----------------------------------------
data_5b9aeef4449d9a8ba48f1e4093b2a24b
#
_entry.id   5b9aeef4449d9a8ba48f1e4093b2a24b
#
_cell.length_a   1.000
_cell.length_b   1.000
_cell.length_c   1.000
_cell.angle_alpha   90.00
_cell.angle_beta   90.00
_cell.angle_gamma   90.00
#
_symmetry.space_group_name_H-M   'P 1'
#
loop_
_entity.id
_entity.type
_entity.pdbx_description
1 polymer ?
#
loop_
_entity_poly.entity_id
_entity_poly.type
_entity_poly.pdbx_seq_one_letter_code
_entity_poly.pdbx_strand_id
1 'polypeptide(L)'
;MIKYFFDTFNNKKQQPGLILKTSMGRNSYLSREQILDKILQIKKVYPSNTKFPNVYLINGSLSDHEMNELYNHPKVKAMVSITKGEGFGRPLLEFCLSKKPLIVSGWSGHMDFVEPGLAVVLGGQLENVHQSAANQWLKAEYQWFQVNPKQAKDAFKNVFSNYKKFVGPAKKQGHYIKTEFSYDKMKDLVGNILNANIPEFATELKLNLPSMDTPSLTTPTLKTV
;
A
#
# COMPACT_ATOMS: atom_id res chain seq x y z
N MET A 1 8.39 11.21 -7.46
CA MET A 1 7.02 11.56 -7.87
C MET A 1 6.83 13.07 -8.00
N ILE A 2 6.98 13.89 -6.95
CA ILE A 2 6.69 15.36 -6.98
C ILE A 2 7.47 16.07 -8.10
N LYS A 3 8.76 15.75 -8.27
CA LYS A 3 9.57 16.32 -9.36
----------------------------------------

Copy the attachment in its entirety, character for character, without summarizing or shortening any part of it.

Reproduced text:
data_5b9aeef4449d9a8ba48f1e4093b2a24b
#
_entry.id   5b9aeef4449d9a8ba48f1e4093b2a24b
#
_cell.length_a   1.000
_cell.length_b   1.000
_cell.length_c   1.000
_cell.angle_alpha   90.00
_cell.angle_beta   90.00
_cell.angle_gamma   90.00
#
_symmetry.space_group_name_H-M   'P 1'
#
loop_
_entity.id
_entity.type
_entity.pdbx_description
1 polymer ?
#
loop_
_entity_poly.entity_id
_entity_poly.type
_entity_poly.pdbx_seq_one_letter_code
_entity_poly.pdbx_strand_id
1 'polypeptide(L)'
;MIKYFFDTFNNKKQQPGLILKTSMGRNSYLSREQILDKILQIKKVYPSNTKFPNVYLINGSLSDHEMNELYNHPKVKAMVSITKGEGFGRPLLEFCLSKKPLIVSGWSGHMDFVEPGLAVVLGGQLENVHQSAANQWLKAEYQWFQVNPKQAKDAFKNVFSNYKKFVGPAKKQGHYIKTEFSYDKMKDLVGNILNANIPEFATELKLNLPSMDTPSLTTPTLKTV
;
A
#
# COMPACT_ATOMS: atom_id res chain seq x y z
N MET A 1 8.39 11.21 -7.46
CA MET A 1 7.02 11.56 -7.87
C MET A 1 6.83 13.07 -8.00
N ILE A 2 6.98 13.89 -6.95
CA ILE A 2 6.69 15.36 -6.98
C ILE A 2 7.47 16.07 -8.10
N LYS A 3 8.76 15.75 -8.27
CA LYS A 3 9.57 16.32 -9.36